Let us then zoom out to consider whether the economic, educational, and healthcare opportunities afforded Indian women is equitable. According to a World Economic Forum report, which quantifies the magnitude of gender-based disparities, India’s overall ranking is 105 among 135 countries and shows scant progress since the measure was created in 2006 (The Global Gender Gap Report 2012, p. 211).
Why should corporates care? There are grave implications to the country losing half its workforce and leadership talent. Economic progress and societal stability call for our urgent attention to gender inclusivity in our organizations. To be globally competitive, this gender gap must be closed.
To be fair, Indian companies are introducing a slew of measures such as on-site childcare, flexible scheduling and work arrangements, family leave, and extended childcare leave with re-employment. In keeping with global trends, Indian companies are also on a quest for role models for upwardly mobile women, and are embarking on programs of professional development, mentoring, sponsorship, and in-house forums led by women.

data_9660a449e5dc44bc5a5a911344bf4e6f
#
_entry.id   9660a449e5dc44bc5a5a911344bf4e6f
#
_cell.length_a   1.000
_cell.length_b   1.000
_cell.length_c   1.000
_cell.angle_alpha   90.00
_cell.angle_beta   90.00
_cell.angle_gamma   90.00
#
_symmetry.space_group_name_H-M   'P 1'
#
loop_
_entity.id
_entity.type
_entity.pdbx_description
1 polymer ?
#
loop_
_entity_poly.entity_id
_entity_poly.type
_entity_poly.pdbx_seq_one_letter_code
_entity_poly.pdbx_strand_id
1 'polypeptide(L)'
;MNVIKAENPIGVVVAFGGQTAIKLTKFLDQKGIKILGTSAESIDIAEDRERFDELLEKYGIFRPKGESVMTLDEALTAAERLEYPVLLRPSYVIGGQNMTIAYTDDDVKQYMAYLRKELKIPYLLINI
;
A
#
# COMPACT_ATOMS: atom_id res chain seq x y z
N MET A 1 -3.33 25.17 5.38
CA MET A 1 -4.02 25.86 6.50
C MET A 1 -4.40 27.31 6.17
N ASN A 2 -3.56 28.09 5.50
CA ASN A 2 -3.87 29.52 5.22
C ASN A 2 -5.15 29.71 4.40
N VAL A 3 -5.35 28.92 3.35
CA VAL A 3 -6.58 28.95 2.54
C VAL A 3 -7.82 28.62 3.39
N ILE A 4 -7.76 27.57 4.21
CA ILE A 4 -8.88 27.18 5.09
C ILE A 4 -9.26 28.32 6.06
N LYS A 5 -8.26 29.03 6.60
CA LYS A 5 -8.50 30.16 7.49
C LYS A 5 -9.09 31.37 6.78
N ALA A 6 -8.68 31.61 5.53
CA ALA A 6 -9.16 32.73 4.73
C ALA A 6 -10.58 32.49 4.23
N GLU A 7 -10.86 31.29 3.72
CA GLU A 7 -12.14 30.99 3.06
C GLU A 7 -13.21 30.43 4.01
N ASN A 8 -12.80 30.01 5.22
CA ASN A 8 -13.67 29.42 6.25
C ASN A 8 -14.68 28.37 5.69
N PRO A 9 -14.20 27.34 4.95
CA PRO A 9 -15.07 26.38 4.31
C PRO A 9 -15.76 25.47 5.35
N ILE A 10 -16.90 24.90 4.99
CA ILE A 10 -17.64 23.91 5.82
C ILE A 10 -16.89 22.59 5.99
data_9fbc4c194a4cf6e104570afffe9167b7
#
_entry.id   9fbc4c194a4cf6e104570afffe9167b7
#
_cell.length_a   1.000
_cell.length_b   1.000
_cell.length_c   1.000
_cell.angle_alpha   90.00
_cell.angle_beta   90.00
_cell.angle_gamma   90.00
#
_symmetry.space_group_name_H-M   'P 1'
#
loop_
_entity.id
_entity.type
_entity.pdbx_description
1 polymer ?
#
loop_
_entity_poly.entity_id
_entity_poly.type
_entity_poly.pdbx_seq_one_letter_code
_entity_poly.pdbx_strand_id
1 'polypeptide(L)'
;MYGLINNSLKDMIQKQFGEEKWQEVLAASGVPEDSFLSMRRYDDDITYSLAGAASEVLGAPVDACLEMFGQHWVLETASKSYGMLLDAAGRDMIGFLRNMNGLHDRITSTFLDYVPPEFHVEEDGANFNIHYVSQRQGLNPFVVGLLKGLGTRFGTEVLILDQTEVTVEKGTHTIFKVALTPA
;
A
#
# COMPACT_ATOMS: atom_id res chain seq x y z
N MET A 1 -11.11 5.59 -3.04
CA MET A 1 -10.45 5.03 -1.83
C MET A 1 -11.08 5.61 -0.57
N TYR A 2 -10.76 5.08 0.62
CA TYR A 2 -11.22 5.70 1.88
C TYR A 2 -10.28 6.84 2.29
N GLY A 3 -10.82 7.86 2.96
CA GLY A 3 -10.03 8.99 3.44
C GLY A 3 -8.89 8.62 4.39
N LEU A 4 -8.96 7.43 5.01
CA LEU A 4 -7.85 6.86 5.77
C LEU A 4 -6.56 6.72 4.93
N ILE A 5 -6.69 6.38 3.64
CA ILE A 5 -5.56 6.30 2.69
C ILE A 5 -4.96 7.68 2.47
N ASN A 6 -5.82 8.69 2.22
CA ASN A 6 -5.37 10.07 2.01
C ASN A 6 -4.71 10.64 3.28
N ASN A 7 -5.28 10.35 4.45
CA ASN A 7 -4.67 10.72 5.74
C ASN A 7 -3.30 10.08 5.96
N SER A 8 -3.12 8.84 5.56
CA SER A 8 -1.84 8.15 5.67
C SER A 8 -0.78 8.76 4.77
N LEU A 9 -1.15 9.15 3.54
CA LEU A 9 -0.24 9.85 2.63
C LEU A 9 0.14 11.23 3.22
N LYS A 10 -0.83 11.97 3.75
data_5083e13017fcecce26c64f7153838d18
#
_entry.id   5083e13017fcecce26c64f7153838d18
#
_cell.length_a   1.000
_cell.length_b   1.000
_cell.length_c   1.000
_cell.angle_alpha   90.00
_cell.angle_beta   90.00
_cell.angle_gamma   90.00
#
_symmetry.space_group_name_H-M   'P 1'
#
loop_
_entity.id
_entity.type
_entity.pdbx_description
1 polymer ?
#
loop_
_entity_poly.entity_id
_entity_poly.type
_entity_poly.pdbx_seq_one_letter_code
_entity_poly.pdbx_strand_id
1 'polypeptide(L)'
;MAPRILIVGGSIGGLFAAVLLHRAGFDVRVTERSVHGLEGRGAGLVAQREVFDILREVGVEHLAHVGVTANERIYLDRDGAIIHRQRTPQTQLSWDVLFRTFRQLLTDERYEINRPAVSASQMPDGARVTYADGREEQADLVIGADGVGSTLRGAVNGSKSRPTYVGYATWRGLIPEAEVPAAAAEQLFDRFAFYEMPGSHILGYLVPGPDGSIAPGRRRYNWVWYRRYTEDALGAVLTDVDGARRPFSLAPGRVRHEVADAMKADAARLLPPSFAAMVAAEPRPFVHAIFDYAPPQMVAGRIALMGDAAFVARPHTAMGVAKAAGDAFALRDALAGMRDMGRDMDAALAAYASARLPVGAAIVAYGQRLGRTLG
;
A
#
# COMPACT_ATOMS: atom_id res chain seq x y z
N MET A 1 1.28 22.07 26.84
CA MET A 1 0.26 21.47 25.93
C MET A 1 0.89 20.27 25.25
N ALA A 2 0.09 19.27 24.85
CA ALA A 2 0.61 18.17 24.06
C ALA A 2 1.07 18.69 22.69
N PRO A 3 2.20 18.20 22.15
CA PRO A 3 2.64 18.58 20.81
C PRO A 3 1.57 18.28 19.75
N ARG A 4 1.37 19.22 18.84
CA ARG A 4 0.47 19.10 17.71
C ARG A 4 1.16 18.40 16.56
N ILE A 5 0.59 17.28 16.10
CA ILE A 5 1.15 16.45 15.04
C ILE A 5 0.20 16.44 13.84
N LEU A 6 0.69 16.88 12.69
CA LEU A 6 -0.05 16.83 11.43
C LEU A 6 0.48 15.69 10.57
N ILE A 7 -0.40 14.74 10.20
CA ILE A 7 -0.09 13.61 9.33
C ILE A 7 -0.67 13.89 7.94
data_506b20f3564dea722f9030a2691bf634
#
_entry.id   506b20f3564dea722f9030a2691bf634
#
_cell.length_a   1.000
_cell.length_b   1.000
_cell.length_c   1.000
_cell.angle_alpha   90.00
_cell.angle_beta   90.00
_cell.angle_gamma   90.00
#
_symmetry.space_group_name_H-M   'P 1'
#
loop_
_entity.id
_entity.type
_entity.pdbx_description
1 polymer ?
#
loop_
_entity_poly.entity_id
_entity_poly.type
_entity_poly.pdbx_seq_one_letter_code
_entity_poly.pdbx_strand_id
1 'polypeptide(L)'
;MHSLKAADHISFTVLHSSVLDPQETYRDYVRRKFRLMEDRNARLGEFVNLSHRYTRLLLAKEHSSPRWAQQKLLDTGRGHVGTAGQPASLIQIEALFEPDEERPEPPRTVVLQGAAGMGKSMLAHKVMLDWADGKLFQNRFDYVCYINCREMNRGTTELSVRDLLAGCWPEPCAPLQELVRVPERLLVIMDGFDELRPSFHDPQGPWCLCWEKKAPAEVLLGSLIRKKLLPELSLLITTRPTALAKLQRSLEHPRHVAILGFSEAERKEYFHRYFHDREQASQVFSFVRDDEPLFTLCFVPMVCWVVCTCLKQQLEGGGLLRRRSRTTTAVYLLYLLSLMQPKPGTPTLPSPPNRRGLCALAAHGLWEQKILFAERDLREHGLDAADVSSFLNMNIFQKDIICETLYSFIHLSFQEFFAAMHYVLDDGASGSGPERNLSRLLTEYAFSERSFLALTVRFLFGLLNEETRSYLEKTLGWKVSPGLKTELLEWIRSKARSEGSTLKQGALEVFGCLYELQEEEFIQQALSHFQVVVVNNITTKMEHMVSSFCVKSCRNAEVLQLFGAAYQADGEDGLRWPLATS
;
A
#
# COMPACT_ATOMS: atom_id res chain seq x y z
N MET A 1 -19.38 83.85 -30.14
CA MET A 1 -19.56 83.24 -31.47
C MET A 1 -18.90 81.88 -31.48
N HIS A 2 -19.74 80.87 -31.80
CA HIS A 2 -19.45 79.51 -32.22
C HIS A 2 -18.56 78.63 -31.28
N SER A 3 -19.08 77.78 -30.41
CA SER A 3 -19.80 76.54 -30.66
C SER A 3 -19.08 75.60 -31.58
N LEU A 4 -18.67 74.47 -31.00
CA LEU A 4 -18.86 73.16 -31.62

But we believe that women’s career advancement is a “wicked” problem. Coined by Horst Rittel, a design theorist and university professor, “wicked” means that the factors compounding the issue are inter-connected, there are a large number of people with conflicting opinions, and there is no template to follow to tackle and improve the situation. In addition, the nature of the gender inequities is almost always uniquely determined by local context and so there are no universal solutions.
This is why we undertook an in-depth study of gender equity in Indian business organizations. Our initial exploration has been fruitful and we are learning a great deal. For example, women today want to be women. The 80’s and 90’s saw women succeed because they became “men”. Now women do not feel the need to be men but to be themselves. Their feminine strengths of nurturing, empathy and connectedness can combine with masculine strengths of assertiveness, hard-headed negotiation and goal-oriented drive to deliver results.
Another obvious but not widely admitted “truth” is coming to light: Both men and women are equivalently ambitious about achieving impact and success in the workplace and desiring lives in which their emotional commitments to the family are honored. Our sense is that these deep and basic human needs cannot be quarantined or segregated by gender.